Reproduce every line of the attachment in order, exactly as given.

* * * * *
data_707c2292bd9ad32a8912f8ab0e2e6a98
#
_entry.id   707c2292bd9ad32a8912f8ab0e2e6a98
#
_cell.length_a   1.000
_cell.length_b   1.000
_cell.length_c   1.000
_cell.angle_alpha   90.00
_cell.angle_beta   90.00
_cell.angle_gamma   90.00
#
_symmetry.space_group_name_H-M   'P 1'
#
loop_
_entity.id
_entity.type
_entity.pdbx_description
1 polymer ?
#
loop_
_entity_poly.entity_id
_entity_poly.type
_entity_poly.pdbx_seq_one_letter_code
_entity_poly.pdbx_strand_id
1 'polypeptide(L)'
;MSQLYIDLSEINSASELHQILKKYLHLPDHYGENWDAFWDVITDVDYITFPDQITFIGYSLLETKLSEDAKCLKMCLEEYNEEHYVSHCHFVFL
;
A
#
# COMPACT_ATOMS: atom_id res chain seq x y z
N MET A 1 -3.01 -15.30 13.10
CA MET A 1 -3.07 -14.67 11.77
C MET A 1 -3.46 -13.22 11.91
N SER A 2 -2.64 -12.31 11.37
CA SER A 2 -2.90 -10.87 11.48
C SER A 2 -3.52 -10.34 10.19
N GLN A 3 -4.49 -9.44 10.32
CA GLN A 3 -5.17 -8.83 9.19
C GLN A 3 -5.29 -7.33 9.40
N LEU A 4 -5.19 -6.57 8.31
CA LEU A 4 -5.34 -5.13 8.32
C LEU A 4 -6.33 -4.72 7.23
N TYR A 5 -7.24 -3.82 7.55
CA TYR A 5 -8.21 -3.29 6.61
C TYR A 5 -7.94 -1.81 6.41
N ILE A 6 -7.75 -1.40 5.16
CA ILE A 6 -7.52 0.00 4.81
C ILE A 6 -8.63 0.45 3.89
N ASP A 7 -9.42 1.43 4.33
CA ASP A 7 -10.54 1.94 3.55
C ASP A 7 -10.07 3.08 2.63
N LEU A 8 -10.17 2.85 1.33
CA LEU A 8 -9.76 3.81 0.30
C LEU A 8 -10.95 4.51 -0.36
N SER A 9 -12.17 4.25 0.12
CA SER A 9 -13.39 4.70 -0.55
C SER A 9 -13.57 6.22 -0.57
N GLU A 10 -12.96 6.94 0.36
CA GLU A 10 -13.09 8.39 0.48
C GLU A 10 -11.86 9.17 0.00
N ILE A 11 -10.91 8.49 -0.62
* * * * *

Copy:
data_707c2292bd9ad32a8912f8ab0e2e6a98
#
_entry.id   707c2292bd9ad32a8912f8ab0e2e6a98
#
_cell.length_a   1.000
_cell.length_b   1.000
_cell.length_c   1.000
_cell.angle_alpha   90.00
_cell.angle_beta   90.00
_cell.angle_gamma   90.00
#
_symmetry.space_group_name_H-M   'P 1'
#
loop_
_entity.id
_entity.type
_entity.pdbx_description
1 polymer ?
#
loop_
_entity_poly.entity_id
_entity_poly.type
_entity_poly.pdbx_seq_one_letter_code
_entity_poly.pdbx_strand_id
1 'polypeptide(L)'
;MSQLYIDLSEINSASELHQILKKYLHLPDHYGENWDAFWDVITDVDYITFPDQITFIGYSLLETKLSEDAKCLKMCLEEYNEEHYVSHCHFVFL
;
A
#
# COMPACT_ATOMS: atom_id res chain seq x y z
N MET A 1 -3.01 -15.30 13.10
CA MET A 1 -3.07 -14.67 11.77
C MET A 1 -3.46 -13.22 11.91
N SER A 2 -2.64 -12.31 11.37
CA SER A 2 -2.90 -10.87 11.48
C SER A 2 -3.52 -10.34 10.19
N GLN A 3 -4.49 -9.44 10.32
CA GLN A 3 -5.17 -8.83 9.19
C GLN A 3 -5.29 -7.33 9.40
N LEU A 4 -5.19 -6.57 8.31
CA LEU A 4 -5.34 -5.13 8.32
C LEU A 4 -6.33 -4.72 7.23
N TYR A 5 -7.24 -3.82 7.55
CA TYR A 5 -8.21 -3.29 6.61
C TYR A 5 -7.94 -1.81 6.41
N ILE A 6 -7.75 -1.40 5.16
CA ILE A 6 -7.52 0.00 4.81
C ILE A 6 -8.63 0.45 3.89
N ASP A 7 -9.42 1.43 4.33
CA ASP A 7 -10.54 1.94 3.55
C ASP A 7 -10.07 3.08 2.63
N LEU A 8 -10.17 2.85 1.33
CA LEU A 8 -9.76 3.81 0.30
C LEU A 8 -10.95 4.51 -0.36
N SER A 9 -12.17 4.25 0.12
CA SER A 9 -13.39 4.70 -0.55
C SER A 9 -13.57 6.22 -0.57
N GLU A 10 -12.96 6.94 0.36
CA GLU A 10 -13.09 8.39 0.48
C GLU A 10 -11.86 9.17 0.00
N ILE A 11 -10.91 8.49 -0.62